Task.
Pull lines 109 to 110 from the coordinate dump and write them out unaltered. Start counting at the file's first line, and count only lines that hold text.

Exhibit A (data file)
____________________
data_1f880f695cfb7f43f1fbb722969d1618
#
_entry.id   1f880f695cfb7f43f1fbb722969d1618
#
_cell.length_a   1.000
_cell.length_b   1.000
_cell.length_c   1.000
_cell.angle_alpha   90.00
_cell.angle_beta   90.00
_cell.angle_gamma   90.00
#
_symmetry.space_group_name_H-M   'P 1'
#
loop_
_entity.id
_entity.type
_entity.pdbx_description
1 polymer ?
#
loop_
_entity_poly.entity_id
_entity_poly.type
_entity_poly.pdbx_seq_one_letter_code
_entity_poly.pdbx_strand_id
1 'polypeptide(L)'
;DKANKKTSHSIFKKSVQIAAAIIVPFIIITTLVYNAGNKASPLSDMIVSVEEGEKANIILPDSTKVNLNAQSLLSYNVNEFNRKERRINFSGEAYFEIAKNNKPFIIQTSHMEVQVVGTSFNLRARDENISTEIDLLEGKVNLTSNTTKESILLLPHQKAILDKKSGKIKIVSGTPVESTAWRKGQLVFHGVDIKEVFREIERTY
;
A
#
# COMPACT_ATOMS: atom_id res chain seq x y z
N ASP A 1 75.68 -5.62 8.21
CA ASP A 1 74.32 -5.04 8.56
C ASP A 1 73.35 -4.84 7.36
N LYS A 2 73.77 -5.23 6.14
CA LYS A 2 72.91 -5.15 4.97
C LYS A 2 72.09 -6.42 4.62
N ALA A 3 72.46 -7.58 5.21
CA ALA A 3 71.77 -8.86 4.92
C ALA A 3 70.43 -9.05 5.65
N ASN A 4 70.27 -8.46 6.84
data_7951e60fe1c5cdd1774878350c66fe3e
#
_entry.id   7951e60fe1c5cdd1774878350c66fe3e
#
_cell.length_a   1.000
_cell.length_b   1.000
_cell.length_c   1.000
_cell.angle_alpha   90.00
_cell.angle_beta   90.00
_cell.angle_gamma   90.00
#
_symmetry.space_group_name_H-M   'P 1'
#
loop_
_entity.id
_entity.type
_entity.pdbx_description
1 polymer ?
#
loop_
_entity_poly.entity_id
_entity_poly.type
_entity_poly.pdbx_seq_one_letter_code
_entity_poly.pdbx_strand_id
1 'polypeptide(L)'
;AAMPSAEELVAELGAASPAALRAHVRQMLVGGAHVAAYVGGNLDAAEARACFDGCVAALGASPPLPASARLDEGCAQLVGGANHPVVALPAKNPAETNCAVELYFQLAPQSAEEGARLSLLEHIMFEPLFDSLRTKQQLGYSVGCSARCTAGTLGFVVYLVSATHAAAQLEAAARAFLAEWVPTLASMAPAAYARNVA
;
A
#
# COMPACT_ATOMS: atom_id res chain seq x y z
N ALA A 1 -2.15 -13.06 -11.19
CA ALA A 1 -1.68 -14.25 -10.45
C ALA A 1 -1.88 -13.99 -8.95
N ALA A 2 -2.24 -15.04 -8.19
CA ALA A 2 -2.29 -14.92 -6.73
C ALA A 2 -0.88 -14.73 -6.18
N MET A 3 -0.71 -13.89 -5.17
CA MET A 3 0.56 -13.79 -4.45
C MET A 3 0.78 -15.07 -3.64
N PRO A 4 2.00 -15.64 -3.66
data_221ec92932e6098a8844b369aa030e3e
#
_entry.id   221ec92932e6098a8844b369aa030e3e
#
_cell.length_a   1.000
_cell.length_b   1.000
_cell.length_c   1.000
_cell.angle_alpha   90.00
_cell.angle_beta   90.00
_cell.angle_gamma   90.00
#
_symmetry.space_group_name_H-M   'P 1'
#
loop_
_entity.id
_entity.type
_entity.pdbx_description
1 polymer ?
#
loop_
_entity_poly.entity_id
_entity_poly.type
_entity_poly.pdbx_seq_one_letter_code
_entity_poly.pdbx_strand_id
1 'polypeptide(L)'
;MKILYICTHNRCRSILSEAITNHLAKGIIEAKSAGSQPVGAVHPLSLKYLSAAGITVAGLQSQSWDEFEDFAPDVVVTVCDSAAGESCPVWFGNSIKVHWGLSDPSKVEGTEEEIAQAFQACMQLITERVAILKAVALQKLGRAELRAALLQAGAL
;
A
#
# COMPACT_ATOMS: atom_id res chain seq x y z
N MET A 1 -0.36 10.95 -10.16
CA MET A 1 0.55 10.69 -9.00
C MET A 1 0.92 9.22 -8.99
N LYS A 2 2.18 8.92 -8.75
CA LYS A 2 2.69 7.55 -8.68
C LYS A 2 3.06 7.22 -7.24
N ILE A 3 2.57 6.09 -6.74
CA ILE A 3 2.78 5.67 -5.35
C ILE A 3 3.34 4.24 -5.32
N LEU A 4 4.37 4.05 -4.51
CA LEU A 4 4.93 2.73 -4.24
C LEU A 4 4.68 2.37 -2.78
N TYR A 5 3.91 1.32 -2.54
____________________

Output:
#
# COMPACT_ATOMS: atom_id res chain seq x y z